As the number of international disputes mushrooms, so too does the use of arbitration to resolve them. There are essentially two kinds of arbitration, ad hoc and institutional. An
    institutional arbitration is one that is entrusted to one of the major arbitration institutions to handle, while an ad hoc one is conducted independently without such an organization and according to the rules specified by the parties and their attorneys. The following are various avenues for International Arbitration.
    1. Permanent Court of Arbitration (PCA) - The Permanent Court of Arbitration (PCA), is an international organization based in The Hague in the Netherlands. It was established in 1899 as one of the acts of the first Hague Peace Conference, which makes it the oldest institution for international dispute resolution.
      The creation of the PCA is set out under Articles 20 to 29 of the 1899 Hague Convention for the specific settlement of international disputes which was a result of the first Hague Peace Conference. At the second Hague Peace Conference in 1907, the earlier Convention was revised and improved by the 1907 Convention for the Pacific Settlement of International Disputes. 
    2. International Commercial Arbitration (ICA)
    3. International Centre of Settlement of Investment Disputes (ICSID)
    4. WIPO Arbitration and Mediation Center (World Intellectual Property Organization)
    5. WTO Dispute Settlement System
    6. Court of Arbitration for Sport (CAC)
    7. Society of Maritime Arbitrators (SMA)
  4. Ad Hoc Inter-State Arbitration
  5. The Iran-US Claims Tribunal
  6. The International Centre for Settlement of Investment Disputes
  7. Settling Disputes about Human Rights
  8. Dispute Settlement in the Law of the Sea
  9. Settlement of International Economic Disputes
  10. Regional Organizations and Dispute Settlement


Q. Explain the relationship between International Law and Municipal Law.
International Law is the law which governs the Relations of sovereign independent States inter se Municipal law or State law or national law is the law of a State or a country and in that respect is opposed to International Law which consists of rules which civilized States consider as binding upon them in their mutual relations.  Kelsen observes that national law regulates the behavior of individuals International law the behavior of States or as it is put whereas national law is concerned with the international relations the so called domestic affairs of the State.  International Law is concerned with the external relations of the State its foreign affairs. 

Legislature and court systems are different on the international and municipal levels. Where the municipal level uses a legislature to help enforce and test the laws, the international court system relies on a series of treaties without a legislature which, in essence, makes all countries equal.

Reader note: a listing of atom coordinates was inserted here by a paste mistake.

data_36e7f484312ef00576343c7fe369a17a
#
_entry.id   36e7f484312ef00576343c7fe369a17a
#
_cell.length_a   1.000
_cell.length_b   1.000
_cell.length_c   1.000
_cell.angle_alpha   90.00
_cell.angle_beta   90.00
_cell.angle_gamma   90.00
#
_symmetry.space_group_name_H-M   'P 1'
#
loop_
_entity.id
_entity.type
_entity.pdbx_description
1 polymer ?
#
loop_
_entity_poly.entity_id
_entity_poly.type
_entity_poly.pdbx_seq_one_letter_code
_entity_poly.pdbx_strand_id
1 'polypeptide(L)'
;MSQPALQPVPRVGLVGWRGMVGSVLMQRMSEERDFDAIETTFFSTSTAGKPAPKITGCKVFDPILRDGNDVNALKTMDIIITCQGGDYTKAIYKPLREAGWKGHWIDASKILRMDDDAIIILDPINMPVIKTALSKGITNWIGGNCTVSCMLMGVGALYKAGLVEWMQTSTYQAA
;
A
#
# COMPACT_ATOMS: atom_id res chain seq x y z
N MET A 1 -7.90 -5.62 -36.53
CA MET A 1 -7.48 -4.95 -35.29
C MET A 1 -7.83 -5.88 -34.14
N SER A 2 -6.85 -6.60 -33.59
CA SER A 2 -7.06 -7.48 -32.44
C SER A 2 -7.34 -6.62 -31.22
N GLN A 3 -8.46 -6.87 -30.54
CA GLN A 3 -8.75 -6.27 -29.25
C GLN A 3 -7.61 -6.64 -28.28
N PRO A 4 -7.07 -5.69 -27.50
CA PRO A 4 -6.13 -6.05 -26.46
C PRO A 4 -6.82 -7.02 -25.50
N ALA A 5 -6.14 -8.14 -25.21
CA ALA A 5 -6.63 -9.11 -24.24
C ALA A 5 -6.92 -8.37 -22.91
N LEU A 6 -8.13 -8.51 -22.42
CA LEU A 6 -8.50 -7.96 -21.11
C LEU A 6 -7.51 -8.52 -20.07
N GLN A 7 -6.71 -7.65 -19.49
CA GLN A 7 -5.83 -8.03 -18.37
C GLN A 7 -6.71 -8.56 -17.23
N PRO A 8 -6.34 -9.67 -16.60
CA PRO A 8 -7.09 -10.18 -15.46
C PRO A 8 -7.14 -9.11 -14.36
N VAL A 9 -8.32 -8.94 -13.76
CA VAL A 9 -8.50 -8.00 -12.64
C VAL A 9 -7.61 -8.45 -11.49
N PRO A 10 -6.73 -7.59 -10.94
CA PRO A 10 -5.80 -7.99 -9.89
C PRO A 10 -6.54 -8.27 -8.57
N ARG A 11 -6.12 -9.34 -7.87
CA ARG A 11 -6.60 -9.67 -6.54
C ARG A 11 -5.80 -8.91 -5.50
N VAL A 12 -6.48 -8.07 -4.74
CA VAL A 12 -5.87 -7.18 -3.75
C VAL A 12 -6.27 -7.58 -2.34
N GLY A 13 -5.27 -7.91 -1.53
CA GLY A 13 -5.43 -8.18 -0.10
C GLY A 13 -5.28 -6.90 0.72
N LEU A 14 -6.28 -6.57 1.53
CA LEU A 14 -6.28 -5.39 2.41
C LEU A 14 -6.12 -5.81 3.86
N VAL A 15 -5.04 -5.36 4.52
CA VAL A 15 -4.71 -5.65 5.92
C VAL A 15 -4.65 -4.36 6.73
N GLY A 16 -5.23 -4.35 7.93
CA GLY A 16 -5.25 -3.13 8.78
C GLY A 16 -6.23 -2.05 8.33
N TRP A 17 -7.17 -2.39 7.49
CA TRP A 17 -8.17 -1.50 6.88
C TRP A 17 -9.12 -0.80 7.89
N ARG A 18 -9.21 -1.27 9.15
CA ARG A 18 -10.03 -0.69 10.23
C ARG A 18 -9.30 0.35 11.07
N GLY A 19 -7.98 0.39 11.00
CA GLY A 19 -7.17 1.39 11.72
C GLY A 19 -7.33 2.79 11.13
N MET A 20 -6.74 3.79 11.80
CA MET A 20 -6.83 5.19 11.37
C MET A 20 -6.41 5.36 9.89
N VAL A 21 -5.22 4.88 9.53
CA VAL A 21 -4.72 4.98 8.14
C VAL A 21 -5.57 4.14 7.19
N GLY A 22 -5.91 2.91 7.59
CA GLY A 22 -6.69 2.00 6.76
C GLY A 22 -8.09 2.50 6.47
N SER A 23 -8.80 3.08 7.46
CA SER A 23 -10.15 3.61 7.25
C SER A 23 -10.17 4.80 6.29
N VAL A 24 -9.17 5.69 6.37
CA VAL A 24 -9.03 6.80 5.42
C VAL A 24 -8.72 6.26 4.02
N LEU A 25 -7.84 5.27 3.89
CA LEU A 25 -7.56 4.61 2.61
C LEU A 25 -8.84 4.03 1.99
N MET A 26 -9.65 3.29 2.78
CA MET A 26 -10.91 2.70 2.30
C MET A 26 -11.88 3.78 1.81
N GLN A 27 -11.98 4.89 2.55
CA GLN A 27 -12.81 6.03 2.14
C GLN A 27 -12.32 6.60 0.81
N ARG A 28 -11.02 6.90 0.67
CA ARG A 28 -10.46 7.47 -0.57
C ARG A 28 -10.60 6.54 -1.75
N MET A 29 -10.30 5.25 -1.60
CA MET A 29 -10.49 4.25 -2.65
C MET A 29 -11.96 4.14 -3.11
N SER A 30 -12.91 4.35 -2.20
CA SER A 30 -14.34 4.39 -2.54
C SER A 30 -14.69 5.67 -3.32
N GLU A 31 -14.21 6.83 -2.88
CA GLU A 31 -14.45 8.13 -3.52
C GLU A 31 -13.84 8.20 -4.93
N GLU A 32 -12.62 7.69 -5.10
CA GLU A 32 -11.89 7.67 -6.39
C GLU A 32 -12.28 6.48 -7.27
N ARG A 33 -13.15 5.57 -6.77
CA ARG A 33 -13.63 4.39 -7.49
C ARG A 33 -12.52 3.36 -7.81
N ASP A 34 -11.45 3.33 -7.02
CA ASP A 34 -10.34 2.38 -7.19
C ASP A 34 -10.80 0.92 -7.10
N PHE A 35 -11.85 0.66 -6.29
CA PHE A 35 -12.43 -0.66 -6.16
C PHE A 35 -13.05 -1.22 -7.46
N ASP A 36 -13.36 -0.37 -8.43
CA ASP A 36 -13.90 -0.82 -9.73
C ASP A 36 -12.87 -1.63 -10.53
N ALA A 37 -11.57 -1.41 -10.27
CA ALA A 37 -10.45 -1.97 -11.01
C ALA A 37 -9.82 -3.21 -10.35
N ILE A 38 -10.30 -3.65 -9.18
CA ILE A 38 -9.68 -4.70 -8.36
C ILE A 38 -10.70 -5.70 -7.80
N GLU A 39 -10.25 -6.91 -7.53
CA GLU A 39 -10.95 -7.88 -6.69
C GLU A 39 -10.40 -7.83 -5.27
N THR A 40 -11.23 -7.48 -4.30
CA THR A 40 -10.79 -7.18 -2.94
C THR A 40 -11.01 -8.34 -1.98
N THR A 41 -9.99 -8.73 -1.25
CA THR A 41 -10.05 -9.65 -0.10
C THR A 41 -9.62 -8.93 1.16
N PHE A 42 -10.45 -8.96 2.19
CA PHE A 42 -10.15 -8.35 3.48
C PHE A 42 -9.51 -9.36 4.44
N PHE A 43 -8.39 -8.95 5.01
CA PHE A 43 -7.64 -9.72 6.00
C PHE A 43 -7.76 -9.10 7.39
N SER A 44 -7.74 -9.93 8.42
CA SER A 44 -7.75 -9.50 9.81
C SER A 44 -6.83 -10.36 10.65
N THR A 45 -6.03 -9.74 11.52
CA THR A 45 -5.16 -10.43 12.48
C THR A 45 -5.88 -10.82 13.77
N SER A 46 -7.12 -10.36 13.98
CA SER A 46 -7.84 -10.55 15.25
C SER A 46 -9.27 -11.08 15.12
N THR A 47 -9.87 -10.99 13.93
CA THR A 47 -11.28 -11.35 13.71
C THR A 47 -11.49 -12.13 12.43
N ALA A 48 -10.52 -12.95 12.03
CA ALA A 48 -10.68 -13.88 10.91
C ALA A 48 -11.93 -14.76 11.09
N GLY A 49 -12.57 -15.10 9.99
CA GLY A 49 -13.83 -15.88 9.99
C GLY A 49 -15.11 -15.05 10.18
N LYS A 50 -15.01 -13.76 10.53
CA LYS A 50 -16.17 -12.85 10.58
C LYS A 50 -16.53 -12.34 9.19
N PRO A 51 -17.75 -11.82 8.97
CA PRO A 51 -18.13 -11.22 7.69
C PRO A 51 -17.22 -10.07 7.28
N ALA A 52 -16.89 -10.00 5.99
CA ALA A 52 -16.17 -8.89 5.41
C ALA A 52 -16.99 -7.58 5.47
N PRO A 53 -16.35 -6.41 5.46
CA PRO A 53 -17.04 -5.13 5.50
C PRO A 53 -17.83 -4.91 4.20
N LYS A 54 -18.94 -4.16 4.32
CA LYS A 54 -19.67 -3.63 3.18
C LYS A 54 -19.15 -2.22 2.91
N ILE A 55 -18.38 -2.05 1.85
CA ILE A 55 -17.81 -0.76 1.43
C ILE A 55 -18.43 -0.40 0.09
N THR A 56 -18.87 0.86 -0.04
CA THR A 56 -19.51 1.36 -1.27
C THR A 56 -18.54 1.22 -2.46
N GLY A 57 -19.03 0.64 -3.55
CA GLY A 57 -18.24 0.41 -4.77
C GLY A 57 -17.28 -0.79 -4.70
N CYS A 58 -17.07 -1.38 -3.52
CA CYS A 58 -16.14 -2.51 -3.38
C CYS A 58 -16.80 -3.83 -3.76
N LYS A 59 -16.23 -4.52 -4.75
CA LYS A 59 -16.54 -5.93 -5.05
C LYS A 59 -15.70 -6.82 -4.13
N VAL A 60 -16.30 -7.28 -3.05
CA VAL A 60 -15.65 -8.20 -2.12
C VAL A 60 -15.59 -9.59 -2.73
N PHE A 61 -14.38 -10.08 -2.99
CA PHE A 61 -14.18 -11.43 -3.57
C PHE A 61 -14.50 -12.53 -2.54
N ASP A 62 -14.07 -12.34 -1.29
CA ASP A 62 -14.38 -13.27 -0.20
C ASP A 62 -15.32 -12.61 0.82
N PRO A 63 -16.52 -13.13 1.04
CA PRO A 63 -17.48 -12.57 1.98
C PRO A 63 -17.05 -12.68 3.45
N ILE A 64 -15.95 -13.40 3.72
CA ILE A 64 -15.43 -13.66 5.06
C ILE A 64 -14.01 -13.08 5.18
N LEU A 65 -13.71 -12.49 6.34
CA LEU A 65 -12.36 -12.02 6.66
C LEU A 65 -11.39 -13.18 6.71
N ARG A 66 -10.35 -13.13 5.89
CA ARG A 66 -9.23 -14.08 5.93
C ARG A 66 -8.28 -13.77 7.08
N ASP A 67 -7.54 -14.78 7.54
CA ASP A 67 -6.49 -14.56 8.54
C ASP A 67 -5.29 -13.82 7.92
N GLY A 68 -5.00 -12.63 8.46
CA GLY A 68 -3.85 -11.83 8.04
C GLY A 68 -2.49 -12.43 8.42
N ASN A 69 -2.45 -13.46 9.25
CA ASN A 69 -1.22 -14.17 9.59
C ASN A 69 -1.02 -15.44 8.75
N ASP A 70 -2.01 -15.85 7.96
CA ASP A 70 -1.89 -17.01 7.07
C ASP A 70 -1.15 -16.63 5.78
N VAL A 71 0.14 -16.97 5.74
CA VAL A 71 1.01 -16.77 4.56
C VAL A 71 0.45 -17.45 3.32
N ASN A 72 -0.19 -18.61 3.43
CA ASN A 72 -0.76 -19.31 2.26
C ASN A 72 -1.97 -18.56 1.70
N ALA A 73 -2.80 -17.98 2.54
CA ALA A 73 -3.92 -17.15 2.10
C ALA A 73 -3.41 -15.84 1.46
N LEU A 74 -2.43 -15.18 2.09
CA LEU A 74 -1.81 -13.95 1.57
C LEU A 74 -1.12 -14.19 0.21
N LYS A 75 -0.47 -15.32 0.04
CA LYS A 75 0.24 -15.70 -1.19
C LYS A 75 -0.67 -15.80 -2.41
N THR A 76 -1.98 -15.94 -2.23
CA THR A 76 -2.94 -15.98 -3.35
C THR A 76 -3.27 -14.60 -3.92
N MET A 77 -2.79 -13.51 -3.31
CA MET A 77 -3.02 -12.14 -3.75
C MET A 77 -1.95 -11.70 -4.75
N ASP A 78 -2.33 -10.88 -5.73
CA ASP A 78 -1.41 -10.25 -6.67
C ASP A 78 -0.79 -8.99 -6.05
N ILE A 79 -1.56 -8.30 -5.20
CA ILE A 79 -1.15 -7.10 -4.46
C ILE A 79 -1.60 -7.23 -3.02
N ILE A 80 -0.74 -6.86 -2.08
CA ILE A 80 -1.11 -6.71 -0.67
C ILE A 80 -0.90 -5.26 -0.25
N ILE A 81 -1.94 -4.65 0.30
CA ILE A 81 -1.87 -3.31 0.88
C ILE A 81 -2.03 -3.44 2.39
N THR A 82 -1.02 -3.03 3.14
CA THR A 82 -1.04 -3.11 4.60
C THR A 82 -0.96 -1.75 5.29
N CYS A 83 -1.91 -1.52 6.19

Enforcement is a major difference between municipal and international law. The municipal courts have a law enforcement arm which helps require those it determines to follow the rules, and if they do not they are required to attend court. The international court system has no enforcement and must rely on the cooperation of other countries for enforcement.

There is a divergence of opinion on the question as to whether International Law and Municipal Law on the various national laws can be said to form a unity being manifestations of a single conception of law or whether International Law constitutes an independent system of law essentially different from the Municipal Law.  The former theory is called monistic and the latter dualistic. 

Monistic Theory:  Monists assume that the internal and international legal systems form a unity. Both national legal rules and international rules that a state has accepted, for example by way of a treaty, determine whether actions are legal or illegal. In most monist states, a distinction between international law in the form of treaties, and other international law, e.g. jus cogens is made. International law does not need to be translated into national law. The act of ratifying the international law immediately incorporates the law into national law. International law can be directly applied by a national judge, and can be directly invoked by citizens, just as if it were national law. A judge can declare a national rule invalid if it contradicts international rules because, in some states, the latter have priority. In other states, like in Germany, treaties have the same effect as legislation, and by the principle of lex posterior, only take precedence over national legislation enacted prior to their ratification. In its most pure form, monism dictates that national law that contradicts international law is null and void, even if it predates international law, and even if it is the constitution.It maintains that the subject of the two systems of law namely, International Law and Municipal Law are essentially one in as much as the former regulates the conduct of States, while the latter of individuals.  According to this view law is essentially a command binding upon the subjects of the law independent of their will which is one case is the States and in the other individuals.  According to it International Law and Municipal Law are two phases of one and the same thing.  The former although directly addressed to the States as corporate bodies is as well applicable to individuals for States are only groups of individuals.